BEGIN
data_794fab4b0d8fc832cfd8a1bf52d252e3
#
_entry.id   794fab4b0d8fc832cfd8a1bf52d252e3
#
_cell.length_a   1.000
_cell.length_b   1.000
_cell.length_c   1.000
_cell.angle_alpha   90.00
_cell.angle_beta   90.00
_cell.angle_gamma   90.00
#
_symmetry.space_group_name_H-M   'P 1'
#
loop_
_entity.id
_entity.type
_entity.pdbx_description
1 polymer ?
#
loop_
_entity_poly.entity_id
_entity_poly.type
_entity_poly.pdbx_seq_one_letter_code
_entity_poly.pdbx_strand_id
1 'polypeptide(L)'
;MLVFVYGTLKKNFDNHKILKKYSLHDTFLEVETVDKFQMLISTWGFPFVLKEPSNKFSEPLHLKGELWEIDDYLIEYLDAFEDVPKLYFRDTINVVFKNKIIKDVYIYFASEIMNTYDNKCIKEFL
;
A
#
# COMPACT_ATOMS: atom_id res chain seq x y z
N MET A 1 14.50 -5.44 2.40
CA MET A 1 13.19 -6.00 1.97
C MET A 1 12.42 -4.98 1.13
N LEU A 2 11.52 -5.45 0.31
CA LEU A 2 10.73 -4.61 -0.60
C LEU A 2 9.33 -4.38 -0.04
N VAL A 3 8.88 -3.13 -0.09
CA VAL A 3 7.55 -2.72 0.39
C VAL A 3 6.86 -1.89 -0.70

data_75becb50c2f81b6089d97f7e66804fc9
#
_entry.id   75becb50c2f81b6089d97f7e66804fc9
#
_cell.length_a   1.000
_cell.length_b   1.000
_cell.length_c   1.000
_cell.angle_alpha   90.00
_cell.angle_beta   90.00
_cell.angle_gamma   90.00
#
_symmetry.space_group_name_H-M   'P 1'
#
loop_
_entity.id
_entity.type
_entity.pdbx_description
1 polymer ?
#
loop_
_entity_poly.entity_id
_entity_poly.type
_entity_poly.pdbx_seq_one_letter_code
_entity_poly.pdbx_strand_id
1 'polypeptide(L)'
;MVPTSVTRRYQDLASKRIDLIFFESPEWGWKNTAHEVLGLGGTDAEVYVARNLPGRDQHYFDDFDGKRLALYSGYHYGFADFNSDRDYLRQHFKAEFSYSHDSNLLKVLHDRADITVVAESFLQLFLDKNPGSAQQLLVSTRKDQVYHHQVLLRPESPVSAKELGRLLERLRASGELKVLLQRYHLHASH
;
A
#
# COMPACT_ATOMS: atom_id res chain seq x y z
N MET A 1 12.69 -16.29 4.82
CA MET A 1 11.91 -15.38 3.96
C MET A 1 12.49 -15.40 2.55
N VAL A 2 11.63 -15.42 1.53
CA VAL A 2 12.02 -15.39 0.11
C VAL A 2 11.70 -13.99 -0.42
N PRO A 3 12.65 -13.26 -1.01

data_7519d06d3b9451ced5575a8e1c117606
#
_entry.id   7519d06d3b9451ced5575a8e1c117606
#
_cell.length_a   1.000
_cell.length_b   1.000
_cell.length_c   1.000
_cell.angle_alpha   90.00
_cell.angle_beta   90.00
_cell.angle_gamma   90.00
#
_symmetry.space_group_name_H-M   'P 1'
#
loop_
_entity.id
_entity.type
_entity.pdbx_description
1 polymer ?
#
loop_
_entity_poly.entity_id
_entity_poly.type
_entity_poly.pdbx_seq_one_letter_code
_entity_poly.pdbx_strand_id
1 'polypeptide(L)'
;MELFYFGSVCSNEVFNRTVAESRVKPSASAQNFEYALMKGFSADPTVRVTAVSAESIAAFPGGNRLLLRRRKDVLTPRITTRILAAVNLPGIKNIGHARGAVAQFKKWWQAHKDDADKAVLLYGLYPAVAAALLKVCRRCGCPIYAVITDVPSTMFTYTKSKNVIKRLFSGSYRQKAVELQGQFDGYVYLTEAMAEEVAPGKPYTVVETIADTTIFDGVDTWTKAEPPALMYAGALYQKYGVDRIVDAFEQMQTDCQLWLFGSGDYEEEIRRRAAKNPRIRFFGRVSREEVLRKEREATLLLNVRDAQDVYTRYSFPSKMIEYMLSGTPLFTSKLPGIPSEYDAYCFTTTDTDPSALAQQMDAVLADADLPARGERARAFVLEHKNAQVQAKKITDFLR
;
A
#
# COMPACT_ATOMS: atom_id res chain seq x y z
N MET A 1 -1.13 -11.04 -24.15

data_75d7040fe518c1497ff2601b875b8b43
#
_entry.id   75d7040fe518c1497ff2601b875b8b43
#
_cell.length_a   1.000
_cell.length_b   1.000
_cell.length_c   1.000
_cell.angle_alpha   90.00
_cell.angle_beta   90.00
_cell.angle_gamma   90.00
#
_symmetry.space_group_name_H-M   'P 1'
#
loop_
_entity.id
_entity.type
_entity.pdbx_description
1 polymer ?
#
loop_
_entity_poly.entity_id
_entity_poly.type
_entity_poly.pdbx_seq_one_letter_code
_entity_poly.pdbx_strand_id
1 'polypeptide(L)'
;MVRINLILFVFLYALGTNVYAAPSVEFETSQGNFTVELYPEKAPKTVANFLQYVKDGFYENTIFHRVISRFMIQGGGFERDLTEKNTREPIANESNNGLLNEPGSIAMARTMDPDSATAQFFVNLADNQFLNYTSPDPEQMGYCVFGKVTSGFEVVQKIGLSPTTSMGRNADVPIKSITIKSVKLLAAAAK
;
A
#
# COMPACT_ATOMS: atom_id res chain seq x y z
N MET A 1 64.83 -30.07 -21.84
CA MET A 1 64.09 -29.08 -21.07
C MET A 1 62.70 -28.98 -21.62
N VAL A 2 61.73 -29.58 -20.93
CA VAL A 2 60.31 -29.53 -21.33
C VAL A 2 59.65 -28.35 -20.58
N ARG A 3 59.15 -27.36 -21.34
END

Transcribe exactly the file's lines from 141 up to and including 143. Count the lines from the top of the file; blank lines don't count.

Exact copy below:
N VAL A 2 61.73 -29.58 -20.93
CA VAL A 2 60.31 -29.53 -21.33
C VAL A 2 59.65 -28.35 -20.58